There’s also emerging evidence that something was rotten in Mr. Bharara’s operation. The FBI special agent who supervised securities fraud investigations in New York, David Chaves, who is also a defendant in the Ganek case, was recently cited for leaking confidential grand jury information in the insider-trading case of sports gambler William “Billy” Walters. Judge Kevin Castel issued an unusual order instructing the FBI to provide updates on Mr. Chaves’s internal disciplinary process.

According to emails revealed in the Walters case, Mr. Bharara knew about the leaks pouring out of the FBI’s white-collar unit, including to reporters at the Journal. He called it “outrageous and harmful” in a 2014 email, but as far as we know he did nothing to stanch the leaking. Earlier this year the FBI reached a rare settlement with the wife of a convicted insidetrader who was wiretapped in violation of the FBI’s eavesdropping guidelines. The terms aren’t public.

In other words, there’s a pattern of troubling behavior and a problematic culture inside Mr. Bharara’s old shop. Not least because there are so few consequences for prosecutorial abuse, the Second Circuit should allow Mr. Ganek’s suit to head to trial.


Supreme Court Hearings

So why are Democrats so up in arms against the current nominee?
WSJ 3/25/2017

From the 1986 Senate confirmation hearing of Judge Antonin Scalia, nominated to the Supreme Court: Sen. Ted Kennedy (D., Mass.): Judge Scalia, if you were confirmed, do you expect to overrule the Roe v. Wade?

Scalia: Excuse me?


Roe v. Wade Do you expect to overrule the Supreme Court decision if you are confirmed?

Scalia: Senator, I do not think it would be proper for me to answer that question. . . .

Kennedy: There have been at least some reports that that was one of the considerations in your nomination. There are a lot of other, clearly, strengths which you bring to your own qualifications. But I am interested in what precedence you put on that decision being on the law books. I am interested in your own concept in stare decisis . Do you believe in it? What is it going to take to overrule an existing Supreme Court decision?

Scalia: As you know, Senator, they are sometimes overruled.

Kennedy: I am interested in your view.

Scalia: My view is that they are sometimes overruled. And I think that— Kennedy: But what weight do you give them?

Scalia: I will not say that I will never overrule prior Supreme Court precedent.

Kennedy: Well, what weight do you give the precedents of the Supreme Court? Are they given any weight? Are they given some weight? Are they given a lot of weight? Or does it depend on your view— Scalia: It does not depend on my view. It depends on the nature of the precedent, the nature of the issue.

Let us assume that somebody runs in from Princeton University, and on the basis of the latest historical research, he or she has discovered a lost document which shows that it was never intended that the Supreme Court should have the authority to declare a statute unconstitutional. I would not necessarily reverse Marbury v. Madison on the basis of something like that.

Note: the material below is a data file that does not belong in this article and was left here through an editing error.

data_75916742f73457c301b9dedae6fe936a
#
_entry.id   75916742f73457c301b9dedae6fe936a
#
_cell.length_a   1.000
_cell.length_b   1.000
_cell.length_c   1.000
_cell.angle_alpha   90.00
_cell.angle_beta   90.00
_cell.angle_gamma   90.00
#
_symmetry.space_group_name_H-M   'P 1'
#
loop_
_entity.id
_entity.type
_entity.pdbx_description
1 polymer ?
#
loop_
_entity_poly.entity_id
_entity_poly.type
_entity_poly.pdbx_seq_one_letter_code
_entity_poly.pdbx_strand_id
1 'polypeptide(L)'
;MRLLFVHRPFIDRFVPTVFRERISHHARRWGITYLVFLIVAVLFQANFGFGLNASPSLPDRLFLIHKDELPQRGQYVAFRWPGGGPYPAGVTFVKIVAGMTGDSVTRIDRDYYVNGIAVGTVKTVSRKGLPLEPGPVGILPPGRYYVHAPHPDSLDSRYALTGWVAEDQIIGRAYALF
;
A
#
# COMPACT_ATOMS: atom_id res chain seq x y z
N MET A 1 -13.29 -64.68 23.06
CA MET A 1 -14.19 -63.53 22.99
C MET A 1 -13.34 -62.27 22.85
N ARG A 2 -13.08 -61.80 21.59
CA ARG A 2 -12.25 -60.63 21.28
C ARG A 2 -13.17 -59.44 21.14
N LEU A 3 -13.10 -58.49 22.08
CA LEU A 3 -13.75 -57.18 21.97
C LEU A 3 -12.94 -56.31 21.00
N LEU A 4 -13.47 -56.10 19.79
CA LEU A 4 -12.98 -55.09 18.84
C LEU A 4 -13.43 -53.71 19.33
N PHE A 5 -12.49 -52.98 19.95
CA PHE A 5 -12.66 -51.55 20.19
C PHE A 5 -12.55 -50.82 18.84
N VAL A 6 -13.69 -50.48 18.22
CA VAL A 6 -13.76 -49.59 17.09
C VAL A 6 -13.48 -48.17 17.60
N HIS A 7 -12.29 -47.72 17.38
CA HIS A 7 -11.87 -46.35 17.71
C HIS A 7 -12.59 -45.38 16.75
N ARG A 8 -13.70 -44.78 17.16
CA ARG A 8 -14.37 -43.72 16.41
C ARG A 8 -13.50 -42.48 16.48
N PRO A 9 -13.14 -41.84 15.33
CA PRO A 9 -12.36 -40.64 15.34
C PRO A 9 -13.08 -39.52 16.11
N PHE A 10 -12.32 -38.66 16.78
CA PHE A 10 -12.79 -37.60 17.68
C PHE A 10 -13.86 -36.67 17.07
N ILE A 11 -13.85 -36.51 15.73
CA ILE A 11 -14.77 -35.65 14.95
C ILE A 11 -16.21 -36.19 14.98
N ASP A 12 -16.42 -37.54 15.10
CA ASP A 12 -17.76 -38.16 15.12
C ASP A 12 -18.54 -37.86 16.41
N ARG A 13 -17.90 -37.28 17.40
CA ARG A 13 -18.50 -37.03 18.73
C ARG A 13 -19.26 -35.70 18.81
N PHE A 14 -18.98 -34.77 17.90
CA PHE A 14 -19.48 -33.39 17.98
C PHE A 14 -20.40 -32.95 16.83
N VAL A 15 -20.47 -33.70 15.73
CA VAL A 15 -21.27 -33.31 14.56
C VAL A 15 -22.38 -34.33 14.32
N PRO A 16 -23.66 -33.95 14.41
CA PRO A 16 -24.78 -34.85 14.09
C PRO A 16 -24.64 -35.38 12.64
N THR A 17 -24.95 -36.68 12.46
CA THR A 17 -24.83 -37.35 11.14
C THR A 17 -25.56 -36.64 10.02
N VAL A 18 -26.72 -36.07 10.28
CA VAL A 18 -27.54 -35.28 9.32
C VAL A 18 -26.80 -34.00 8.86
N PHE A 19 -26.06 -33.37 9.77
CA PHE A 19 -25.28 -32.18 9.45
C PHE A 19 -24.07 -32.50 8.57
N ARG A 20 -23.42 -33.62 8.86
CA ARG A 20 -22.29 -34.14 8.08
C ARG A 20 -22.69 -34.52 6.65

To some extent, government, even at the Supreme Court level, is a practical exercise. There are some things that are done, and when they are done, they are done and you move on. Now, which of those you think are so woven in the fabric of law that mistakes made are too late to correct, and which are not, that is a difficult question to answer. . . .

Kennedy: And you are not prepared on this issue to say where that decision comes out, as I understand it?

Scalia: That is right, Senator. And maybe I can be a little more forthcoming in response to your first question.

As you followed it up, you said that some thought that that is why I was going onto the Court.

I assure you, I have no agenda. I am not going onto the Court with a list of things that I want to do. My only agenda is to be a good judge. I decide the cases brought before me. And I try to decide them according to the law as best as I can figure it out.


Another Judge Is Unpersuaded

My guess is Mr Obama will explain this at his next news conference.
WSJ 11/19/2016

The Obama Administration’s executive overreach received another rebuke on Wednesday, this time from a federal court in Texas. In National Federation of Independent Businesses v. Perez, Judge Sam Cummings granted a motion for summary judgment and rejected the Labor Department’s attempt to stack another deck for unions.

The Obama Administration’s “persuader rule,” which was set to go into effect in July, would require a company to disclose any lawyers and consultants it talks to during a unionization campaign. The Administration claims it is merely updating the Labor-Management Reporting and Disclosure Act of 1959, which requires employers to disclose if they hire someone specifically to talk to their employees during an attempt to unionize.

That’s hilarious because the original law has an “Advice Exemption” that was explicitly designed to carve out legal counsel from the disclosure mandate. In the midst of unionization campaigns, companies are often in close contact with their labor counsel, and rightly so, to ensure they are following the law and to avoid falling into any unfair labor practices. The new disclosure rules were a Labor Department gift to union leaders who figure it might stop some companies from collaborating with allies or lawyers for fear of union retribution.

Judge Cummings found that Labor had violated the law by essentially rewriting it without congressional intent. He issued the order on Wednesday without elaboration, but when he granted a preliminary injunction in June he observed that “[t]he chilling of speech protected by the First Amendment is in and of itself an irreparable injury.” The Labor Department rule, he wrote, was “defective to its core.” That pretty well covers most of the Obama Administration’s regulatory record.